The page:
Quote mark icon
Having a physical gathering alongside a virtual networking group has been invaluable.
Datapoint Icon
Good Pitch Local

Good Pitch convenes filmmakers with changemakers around urgent issues to catalyze coalitions and create campaigns for social good. Good Pitch Local events support the creation of innovative local media that can galvanize communities. It differs from Good Pitch in that it presents opportunities for organizers to connect and creatively collaborate with media makers in their own communities. Good Pitch Local events have taken place in Dallas, TX, Durham, NC, Miami, FL, and Detroit, MI.

“Good Pitch Local.” Good Pitch, Doc Society, 2018.

Good Pitch Local is a day-long networking event showcasing short-form nonfiction media projects that are deeply relevant to that community. This is where artists and storytellers connect with local allies — from lawyers, to musicians, local journalists, or community foundations — to find the resources they need to get their work made and seen. A more rough and ready convening, Good Pitch Local costs less and can happen faster, meaning we can do more, which is great. It’s also a smart way to share the resources we have developed working with the global community over the years including The Impact Field Guide & Toolkit and essential toolkits for film teams like Safe + Secure.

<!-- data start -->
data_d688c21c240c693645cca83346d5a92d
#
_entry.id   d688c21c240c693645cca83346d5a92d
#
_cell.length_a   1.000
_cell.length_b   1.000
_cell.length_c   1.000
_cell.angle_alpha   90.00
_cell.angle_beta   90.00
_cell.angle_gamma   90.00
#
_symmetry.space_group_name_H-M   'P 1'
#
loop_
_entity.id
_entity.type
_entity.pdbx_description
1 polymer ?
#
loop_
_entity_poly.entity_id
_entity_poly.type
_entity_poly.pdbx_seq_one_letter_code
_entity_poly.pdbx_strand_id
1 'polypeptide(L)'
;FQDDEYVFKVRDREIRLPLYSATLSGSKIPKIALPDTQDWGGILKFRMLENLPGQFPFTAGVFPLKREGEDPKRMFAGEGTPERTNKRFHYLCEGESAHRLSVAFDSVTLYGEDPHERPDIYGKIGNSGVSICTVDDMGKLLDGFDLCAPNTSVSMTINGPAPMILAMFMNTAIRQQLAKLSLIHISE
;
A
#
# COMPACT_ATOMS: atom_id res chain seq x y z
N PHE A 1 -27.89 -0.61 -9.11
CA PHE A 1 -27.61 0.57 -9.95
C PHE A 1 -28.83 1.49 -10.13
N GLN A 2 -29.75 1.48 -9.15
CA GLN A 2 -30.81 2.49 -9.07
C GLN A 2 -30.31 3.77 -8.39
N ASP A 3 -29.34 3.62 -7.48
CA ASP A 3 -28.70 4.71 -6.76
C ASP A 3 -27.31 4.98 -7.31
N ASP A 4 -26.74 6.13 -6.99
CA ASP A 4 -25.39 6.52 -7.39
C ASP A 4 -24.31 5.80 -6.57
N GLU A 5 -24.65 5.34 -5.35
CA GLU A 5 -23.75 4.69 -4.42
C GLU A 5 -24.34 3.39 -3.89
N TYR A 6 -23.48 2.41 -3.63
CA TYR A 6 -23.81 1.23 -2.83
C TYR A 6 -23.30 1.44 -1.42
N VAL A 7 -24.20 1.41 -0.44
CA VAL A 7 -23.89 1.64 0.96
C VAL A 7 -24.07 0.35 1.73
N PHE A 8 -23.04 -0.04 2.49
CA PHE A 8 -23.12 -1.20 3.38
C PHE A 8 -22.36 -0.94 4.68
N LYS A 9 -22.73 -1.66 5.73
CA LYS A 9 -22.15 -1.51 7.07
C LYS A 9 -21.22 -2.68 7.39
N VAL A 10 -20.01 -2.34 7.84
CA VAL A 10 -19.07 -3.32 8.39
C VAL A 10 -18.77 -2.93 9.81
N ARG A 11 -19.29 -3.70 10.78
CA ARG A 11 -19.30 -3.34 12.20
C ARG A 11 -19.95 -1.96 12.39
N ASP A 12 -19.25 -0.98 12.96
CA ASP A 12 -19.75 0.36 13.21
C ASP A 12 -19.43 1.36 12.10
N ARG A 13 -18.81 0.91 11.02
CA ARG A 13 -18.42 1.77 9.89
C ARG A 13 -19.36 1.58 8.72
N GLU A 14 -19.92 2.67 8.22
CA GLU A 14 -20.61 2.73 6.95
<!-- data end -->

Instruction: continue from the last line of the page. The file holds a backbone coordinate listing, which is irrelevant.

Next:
If Good Pitch is an example of a structured convening by Doc Society, we also have more informal strategies for getting people together. For one thing, we’re big believers in a damn good party! Filmmaking is typically lonely and isolating, and involves working solo or in small units over many years. There can be huge periods of doubt about the story, and enormous stress or anxiety about the process. Creating formal and informal spaces where filmmakers and the organizations that support them can come together, in solidarity, is absolutely vital.

Datapoint Icon
Good Pitch

Doc Society is known for Good Pitch, which brings together filmmakers with foundations, NGOs, campaigners, philanthropists, policymakers, brands and media around leading social and environmental issues. It forges coalitions that are good for the partners, films and society.